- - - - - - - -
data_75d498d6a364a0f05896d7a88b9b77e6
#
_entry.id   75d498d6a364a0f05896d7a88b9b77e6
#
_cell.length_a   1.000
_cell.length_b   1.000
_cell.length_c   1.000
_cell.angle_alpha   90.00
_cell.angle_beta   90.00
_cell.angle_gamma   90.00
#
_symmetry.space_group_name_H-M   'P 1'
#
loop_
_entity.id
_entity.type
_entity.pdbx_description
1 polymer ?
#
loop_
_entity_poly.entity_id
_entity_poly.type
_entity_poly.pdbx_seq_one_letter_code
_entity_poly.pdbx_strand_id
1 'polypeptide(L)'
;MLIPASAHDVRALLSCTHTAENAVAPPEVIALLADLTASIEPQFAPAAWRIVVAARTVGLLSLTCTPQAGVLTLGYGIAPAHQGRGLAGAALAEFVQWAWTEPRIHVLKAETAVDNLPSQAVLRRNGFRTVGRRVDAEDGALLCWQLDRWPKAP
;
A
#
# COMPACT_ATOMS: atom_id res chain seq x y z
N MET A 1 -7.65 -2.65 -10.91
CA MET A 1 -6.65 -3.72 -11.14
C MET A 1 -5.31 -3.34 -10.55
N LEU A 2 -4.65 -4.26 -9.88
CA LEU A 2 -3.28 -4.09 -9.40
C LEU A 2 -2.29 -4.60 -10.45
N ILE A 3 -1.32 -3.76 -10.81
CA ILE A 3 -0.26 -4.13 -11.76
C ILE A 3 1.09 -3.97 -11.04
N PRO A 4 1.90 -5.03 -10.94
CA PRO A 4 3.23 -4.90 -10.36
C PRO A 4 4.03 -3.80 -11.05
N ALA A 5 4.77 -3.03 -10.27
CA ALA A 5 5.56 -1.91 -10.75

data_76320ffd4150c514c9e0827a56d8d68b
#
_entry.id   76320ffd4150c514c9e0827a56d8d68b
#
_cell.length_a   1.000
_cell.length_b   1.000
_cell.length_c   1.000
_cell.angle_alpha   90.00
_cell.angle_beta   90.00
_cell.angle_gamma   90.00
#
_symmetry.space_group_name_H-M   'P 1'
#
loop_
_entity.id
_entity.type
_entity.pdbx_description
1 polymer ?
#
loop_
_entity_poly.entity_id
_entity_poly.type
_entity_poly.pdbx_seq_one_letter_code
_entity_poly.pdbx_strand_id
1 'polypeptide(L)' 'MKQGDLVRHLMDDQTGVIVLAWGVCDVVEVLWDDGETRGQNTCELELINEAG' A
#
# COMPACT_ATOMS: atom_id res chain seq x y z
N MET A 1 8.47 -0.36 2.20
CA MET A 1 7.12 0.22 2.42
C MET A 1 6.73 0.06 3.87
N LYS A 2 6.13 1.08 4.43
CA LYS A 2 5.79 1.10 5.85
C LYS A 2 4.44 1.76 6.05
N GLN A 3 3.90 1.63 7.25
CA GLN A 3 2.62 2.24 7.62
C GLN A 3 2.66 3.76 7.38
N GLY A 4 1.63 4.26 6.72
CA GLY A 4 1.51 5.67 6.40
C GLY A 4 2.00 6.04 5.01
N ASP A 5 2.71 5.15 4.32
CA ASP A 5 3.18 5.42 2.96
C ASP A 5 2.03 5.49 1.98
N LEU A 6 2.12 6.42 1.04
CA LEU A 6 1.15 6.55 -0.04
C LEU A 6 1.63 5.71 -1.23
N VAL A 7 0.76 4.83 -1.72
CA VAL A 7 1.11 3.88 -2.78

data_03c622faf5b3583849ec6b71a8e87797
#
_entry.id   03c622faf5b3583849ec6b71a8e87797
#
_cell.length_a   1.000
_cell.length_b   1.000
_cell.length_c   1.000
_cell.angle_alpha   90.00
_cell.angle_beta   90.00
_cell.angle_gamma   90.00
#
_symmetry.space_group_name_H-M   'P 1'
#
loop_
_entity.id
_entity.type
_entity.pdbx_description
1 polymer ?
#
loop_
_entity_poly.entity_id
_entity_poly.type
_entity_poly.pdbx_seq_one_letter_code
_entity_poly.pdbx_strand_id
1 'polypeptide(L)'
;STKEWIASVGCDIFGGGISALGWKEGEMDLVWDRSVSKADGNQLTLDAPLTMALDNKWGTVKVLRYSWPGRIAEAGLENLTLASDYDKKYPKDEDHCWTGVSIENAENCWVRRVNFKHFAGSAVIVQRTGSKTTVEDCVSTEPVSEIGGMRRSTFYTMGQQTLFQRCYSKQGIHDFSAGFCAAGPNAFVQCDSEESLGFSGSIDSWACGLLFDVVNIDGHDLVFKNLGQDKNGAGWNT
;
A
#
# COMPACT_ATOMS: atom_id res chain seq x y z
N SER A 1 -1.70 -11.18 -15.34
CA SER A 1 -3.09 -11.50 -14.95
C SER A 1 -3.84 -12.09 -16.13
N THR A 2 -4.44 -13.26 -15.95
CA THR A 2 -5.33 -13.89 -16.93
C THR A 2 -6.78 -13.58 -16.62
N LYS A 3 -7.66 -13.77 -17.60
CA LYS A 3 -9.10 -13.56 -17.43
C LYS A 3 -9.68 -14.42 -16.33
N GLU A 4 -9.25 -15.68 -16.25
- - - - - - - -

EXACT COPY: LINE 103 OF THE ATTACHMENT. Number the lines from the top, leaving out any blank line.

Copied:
_symmetry.space_group_name_H-M   'P 1'